Burns sums up Fenno's journalistic philosophy: "He would cajole his readers, deceive them when necessary, rile them when advisable; he would praise public officials and other newspaper editors who agreed with his positions and drub those who did not, assailing their intelligence, their character, their patriotism; and he would publish the records of legislative proceedings that advanced the federalist agenda while either ignoring or deriding or sometimes even falsifying documents to the contrary."
Such things were to be found on the "news" pages, not the opinion page. Entire newspapers were opinion pages. To have a page designated "opinion" would have been redundant.
The 1790s were, according to historian John Ferling, "one of America's most passionate decades." The nation's journalism, notes Burns, could not help but reflect the heat.
One paper, named the Philadelphia Aurora, engaged in what Burns describes as "journalistic savagery ... not caring about accuracy or even the illusion of it." The Aurora published a series of letters supposedly written by George Washington while he was encamped at Valley Forge during the winter of 1777-1778. The letters "portrayed Washington as a lukewarm patriot at best, a loyal subject of George III at worst, and at least a skeptic concerning independence."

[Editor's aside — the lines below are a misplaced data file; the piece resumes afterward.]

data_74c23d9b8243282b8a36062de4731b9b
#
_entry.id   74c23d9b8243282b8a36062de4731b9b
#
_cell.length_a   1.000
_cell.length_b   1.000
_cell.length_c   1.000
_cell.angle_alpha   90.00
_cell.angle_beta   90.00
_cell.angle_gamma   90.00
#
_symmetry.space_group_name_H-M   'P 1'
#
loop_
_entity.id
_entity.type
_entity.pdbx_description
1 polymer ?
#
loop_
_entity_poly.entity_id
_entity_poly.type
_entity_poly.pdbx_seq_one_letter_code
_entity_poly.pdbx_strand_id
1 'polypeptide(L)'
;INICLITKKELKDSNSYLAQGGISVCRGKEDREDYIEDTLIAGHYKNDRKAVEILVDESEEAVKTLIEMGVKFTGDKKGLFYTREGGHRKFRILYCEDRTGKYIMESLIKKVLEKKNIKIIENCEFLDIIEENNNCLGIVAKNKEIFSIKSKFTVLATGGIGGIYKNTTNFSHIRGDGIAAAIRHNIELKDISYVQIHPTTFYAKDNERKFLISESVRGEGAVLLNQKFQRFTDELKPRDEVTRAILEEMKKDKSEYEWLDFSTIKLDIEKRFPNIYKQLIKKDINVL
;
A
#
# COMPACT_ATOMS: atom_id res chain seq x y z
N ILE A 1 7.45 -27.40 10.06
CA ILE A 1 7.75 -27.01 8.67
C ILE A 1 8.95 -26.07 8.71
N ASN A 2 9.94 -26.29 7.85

It would have been a great story if true, but Washington wrote no such letters. That didn't bother Benjamin Franklin Bache (Ben Franklin's grandson and the owner of the Aurora), who was not about to retract something that served his anti-Washington political ends.
Journalism survived, even displaying responsibility on occasion. The public can sort out the good from the bad and ugly. They don't need politicians doing it for them.
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